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Therapeutics in Dermatology
A reference textbook in dermatology
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Mycetomas

6 June 2012, by DEVELOUX M.

Mycetomas are pathological processes in which exogenic fungal or actinomycosic etiologic agents produce parasite grains. This definition excludes true endogenic Actinomyces israeii actinomycosis.

Mycetomas are infections arising in semi-arid tropical regions. The main endemic areas are Mexico, Africa on either side of the 15th parallel north, the Middle East and India. While most cases in Europe are observed in immigrants from endemic regions, a limited number have been reported in indigenous Europeans. Actinomycosis infections are more prevalent than fungal mycetomas [1].

The infectious agents live in saprophytes in the soil and plants (thorny). They enter the body through cuts and scratches, which explains the prevalence of the diseases in rural areas. More men than women are affected and the incidence is higher in the 20 to 40 age group.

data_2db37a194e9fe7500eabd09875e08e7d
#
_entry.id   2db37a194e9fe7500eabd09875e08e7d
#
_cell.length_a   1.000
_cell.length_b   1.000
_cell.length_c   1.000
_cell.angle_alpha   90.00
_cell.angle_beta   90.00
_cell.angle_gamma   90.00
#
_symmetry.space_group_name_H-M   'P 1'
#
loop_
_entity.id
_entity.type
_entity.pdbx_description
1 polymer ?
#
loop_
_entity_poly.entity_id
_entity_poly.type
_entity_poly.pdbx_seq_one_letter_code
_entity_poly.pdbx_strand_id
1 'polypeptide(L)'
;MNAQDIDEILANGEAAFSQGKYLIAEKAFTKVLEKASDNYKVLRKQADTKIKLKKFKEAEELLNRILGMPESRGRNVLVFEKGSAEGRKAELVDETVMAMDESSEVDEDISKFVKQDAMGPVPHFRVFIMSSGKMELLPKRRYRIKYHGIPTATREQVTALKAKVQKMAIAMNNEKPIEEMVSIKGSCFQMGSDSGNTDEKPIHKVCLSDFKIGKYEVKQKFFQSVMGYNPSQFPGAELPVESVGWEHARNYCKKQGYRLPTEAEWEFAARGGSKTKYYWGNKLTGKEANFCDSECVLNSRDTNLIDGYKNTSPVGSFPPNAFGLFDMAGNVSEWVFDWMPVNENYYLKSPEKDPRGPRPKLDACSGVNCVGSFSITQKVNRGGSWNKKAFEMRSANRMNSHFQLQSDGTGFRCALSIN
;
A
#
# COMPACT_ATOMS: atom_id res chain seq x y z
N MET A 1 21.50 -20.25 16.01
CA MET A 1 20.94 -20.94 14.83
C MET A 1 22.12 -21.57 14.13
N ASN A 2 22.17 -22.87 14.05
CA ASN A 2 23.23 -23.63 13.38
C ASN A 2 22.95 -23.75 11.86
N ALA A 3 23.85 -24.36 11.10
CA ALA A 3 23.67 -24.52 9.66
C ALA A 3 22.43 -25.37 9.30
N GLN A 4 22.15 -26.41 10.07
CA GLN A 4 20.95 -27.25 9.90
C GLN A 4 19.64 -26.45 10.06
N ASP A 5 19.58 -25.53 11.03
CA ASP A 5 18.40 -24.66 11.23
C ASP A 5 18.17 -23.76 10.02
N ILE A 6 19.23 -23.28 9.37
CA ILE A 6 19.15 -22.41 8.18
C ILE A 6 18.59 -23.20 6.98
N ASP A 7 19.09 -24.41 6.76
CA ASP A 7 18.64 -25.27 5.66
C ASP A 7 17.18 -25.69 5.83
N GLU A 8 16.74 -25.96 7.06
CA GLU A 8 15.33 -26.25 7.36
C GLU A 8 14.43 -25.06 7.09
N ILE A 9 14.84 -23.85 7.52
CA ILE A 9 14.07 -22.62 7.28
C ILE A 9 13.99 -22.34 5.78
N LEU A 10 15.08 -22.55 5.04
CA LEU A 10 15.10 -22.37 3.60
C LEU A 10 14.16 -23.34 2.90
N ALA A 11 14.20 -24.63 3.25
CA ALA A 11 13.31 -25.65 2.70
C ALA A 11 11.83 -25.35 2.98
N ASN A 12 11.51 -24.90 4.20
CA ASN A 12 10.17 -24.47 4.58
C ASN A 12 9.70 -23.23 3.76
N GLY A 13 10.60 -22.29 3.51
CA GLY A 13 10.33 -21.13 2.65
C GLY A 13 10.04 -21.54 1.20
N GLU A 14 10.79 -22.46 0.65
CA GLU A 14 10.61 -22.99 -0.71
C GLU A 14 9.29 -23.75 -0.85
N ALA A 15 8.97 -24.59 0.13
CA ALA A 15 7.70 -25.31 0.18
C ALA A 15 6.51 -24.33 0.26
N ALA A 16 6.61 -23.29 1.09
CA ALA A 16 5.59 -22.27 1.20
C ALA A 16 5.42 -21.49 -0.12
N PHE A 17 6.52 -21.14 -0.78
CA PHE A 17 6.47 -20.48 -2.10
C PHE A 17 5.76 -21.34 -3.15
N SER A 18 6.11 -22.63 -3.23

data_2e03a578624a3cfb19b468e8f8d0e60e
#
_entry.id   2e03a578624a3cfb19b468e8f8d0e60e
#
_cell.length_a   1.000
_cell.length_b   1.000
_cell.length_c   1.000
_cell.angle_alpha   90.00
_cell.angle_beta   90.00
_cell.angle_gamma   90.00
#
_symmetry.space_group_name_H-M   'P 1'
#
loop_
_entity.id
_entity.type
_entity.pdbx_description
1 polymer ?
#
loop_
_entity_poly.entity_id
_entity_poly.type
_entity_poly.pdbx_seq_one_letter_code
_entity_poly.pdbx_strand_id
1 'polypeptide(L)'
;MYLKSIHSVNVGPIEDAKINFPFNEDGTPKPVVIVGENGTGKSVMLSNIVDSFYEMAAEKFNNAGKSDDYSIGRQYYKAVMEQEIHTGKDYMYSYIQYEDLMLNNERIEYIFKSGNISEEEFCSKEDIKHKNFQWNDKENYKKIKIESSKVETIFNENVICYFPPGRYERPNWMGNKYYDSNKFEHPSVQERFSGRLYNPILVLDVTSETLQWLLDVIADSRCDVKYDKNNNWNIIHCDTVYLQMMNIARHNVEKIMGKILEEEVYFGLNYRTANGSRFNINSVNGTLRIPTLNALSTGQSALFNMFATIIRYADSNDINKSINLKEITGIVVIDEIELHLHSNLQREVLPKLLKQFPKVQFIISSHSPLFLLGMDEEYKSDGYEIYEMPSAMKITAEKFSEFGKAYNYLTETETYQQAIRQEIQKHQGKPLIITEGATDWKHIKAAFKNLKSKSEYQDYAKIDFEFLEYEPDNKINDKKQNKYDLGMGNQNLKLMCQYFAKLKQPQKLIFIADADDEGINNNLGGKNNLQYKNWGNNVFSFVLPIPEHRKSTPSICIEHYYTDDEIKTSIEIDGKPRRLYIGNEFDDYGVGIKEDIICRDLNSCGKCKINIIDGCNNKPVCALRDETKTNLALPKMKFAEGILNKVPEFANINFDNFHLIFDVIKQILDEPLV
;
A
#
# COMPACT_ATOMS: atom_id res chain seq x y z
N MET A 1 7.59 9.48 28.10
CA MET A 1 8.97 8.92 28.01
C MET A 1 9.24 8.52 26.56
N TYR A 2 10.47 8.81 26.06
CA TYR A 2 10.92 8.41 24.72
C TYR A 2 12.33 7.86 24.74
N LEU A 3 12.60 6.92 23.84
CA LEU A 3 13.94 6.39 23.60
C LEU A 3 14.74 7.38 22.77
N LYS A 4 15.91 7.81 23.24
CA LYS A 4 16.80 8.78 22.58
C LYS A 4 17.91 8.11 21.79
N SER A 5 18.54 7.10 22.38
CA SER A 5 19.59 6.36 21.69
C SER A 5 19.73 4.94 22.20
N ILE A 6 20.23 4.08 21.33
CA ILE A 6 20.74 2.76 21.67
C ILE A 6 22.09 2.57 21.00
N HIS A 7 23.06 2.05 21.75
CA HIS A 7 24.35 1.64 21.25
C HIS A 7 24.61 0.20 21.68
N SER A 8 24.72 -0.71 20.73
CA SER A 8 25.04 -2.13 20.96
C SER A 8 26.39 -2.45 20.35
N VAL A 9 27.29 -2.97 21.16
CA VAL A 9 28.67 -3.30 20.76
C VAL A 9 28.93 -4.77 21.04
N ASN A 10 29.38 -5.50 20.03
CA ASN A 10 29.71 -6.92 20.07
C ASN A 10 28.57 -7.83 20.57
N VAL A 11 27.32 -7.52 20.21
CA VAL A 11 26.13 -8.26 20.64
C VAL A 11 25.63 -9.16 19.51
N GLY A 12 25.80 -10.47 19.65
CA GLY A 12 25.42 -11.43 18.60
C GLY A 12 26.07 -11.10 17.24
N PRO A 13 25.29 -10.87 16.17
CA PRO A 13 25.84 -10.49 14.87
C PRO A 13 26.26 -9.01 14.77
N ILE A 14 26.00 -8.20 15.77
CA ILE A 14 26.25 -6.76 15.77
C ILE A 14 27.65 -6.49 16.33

The typical forms are easy to diagnose. In more than 70 percent of cases, a single lesion is present on the foot. The clinical appearance is suggestive of a fistular tumour ("Madura foot"). The fistulas weep pus containing grains that are often visible to the naked eye. The main differential diagnoses are Kaposi’s disease, tuberculosis, oesteomyelitis or another severe fungal infection.

The diagnosis is confirmed by the direct examination of the grains and/or pus, cultures and histology. The colour of the grains is very important: black grains are always fungal (Madurella mycetomatis, Leptosphaeria senegalensis), red are always from actinomyces (Actinomadura pelletieri) and white and yellow grains can be either fungal (Pseudallecheria boydi) or actinomycosic (Nocardia sp, Actinomadura madurae).

This disease has a chronic course lasting several years and causing, in the long run, various complications, the most severe of which involve the bone. At this stage, it becomes extremely debilitating.

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